As we enter a new year, it's time to see how much fun you can get for your money.
While a $40,000 car isn't cheap, it's an attainable goal still for many people despite rampant inflation. However, you don't have to spend the entire budget to get something entertaining, quick, or both. You can even get into something really fast now that horsepower is relatively inexpensive, and that's an important distinction when you talk about sports cars. For this list, we're defining a sports car within the strict parameters of a two-door coupe (with one exception) and a price over $30,000. Sub $30k cars are another list. For now, these are our top sports cars under $40,000.
At the time of writing, the Nissan Z just about squeezes in as one of the new sports cars under 40k, and it's fast. For $39,990, you get a true two-seater sports car making 400 horsepower from its twin-turbo V6 engine. An updated Nissan Z car has been a long time coming, and the new generation is fantastic. However, it's worth noting here that the sub-40k base model doesn't come with a limited-slip differential (LSD) and suffers a little for it. The base model is the one Nissan expects tuners will buy, knowing the aftermarket will be huge and owners will be able to build out their car to suit them perfectly. However, you can choose between the six-speed manual or the nine-speed automatic transmission at no extra cost. Just beware of dealer markups.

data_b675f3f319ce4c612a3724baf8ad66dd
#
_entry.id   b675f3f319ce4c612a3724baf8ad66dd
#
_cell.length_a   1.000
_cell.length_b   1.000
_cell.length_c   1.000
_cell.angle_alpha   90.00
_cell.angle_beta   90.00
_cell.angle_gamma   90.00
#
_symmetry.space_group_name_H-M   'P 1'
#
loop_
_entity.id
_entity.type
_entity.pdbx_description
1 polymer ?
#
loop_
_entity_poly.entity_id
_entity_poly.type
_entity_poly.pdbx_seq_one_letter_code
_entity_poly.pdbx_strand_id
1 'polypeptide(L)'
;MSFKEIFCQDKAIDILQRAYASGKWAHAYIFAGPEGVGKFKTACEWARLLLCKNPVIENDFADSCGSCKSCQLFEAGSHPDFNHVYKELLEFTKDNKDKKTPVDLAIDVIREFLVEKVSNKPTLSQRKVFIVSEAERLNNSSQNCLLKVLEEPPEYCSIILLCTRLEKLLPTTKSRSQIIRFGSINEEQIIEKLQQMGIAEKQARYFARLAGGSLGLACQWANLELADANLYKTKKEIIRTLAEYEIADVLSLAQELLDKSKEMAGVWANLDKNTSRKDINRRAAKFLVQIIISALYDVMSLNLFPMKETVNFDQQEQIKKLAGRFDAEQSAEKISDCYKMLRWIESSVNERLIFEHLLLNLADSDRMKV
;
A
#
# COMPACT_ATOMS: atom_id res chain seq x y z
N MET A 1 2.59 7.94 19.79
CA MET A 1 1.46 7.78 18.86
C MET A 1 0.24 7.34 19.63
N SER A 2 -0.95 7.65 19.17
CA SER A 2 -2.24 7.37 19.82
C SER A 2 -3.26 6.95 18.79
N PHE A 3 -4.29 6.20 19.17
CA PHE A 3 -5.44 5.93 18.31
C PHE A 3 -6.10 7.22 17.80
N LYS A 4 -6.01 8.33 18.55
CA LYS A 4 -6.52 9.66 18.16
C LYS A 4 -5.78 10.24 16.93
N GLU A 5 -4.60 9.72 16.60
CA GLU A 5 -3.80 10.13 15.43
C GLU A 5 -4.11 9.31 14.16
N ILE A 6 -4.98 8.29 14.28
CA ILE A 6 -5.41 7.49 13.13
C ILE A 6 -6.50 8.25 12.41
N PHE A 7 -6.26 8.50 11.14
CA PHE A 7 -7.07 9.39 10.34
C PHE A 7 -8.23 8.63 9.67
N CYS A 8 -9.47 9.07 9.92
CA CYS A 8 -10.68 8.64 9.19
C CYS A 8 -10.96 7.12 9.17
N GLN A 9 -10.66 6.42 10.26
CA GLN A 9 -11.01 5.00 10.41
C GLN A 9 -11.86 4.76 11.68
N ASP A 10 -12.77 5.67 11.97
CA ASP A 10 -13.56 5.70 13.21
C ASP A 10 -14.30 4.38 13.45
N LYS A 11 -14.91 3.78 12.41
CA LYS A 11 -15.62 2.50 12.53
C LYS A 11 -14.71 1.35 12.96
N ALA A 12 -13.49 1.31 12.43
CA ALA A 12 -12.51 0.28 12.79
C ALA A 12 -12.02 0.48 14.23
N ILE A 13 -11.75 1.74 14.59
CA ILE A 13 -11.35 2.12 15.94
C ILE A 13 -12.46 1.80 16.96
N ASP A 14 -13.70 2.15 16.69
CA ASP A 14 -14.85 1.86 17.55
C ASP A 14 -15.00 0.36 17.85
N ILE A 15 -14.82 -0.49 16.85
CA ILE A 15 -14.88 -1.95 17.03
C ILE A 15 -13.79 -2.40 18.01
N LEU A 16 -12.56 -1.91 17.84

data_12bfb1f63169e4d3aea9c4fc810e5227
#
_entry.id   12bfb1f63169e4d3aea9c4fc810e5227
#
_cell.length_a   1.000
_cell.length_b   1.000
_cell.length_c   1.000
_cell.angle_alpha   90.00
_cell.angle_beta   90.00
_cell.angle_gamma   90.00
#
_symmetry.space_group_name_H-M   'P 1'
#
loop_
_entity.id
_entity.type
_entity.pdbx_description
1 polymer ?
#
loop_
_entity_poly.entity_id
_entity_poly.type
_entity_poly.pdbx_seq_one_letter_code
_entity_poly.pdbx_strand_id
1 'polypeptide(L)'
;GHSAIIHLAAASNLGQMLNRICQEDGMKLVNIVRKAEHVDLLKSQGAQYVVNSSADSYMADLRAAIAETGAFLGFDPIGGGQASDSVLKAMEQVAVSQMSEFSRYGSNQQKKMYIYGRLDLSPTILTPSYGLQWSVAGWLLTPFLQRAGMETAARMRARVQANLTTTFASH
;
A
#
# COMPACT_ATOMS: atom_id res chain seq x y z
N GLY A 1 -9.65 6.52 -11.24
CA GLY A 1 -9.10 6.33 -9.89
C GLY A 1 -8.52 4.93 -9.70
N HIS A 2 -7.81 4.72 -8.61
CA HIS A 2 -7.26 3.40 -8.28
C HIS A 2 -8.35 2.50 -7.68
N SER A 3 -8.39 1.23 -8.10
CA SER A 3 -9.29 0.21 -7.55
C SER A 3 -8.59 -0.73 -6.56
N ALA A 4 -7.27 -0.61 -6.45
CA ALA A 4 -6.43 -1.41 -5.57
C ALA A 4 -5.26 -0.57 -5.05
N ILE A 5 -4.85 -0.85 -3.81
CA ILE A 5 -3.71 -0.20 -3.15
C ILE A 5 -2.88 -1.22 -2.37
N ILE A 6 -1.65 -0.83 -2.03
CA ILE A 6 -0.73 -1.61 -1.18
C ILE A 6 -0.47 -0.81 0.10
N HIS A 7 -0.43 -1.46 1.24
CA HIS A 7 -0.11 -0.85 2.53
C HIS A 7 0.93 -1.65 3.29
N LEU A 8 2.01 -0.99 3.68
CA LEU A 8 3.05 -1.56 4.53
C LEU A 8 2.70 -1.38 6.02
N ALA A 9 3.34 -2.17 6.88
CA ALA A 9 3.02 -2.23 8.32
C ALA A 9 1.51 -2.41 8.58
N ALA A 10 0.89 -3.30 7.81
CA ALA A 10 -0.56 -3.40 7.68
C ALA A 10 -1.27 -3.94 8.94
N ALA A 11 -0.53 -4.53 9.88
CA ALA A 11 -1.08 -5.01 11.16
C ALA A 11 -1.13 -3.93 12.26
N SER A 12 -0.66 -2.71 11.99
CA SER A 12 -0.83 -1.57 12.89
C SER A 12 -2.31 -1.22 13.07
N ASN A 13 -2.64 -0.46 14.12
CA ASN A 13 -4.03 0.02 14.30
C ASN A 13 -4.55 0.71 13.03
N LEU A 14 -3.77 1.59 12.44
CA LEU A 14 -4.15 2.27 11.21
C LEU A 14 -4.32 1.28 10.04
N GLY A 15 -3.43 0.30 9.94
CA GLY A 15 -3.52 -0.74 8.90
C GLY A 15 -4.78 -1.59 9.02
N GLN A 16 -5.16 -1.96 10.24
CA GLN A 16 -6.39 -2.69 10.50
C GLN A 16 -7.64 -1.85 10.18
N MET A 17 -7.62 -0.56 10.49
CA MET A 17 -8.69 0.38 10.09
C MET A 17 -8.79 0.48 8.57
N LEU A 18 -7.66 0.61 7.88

Make no mistake - the Mustang is now a world-class sports car. While you don't need to go down the V8 route for a fast Mustang anymore, the GT is the purist's choice. It comes with 450 hp and 410 lb-ft of torque out of the box but, like the Nissan Z, it doesn't come with an LSD in its basic form. For that, you need the GT Performance Package for an extra $6,700. However, for $38,495 at the time of writing, it's one hell of a lot of car for the money. You can still get the S550-gen 'Stang for another year before the 'all-new' model arrives in showrooms for 2024.
Speaking of world-class American sports cars, the Camaro qualifies with flying colors. The LT1 packs a whopping great 6.2-liter V8 with an Active Rev Matching manual transmission for $37,495 or with a paddle-shifting auto for $39,090 at the time of writing. Unfortunately, it comes with all-season run-flat tires, while the $40,995 SS comes with summer tires and Brembo brakes. Still, the LT1 is a little monster making 455 hp and 455 lb-ft of torque, and one of our favorite fast cars under 40k.
Unfortunately, the Honda Civic Type R has priced itself off this list, but the Veloster N is still a ton of fun and over $10,000 cheaper. But there are caveats, one of which being this hatchback is a unique three-door oddity rather than a strict coupe, and the other is that it's discontinued for 2023. You can still pick up a new one from leftover stock at dealers, however.
The FWD hot hatch's turbocharged four-cylinder makes 275 hp and its hatchback design makes it a practical everyday driver. For $32,500, you get something quick with a manual transmission (an eight-speed dual-clutch auto is optional) that delivers amazing agility and grip straight off the dealer's forecourt.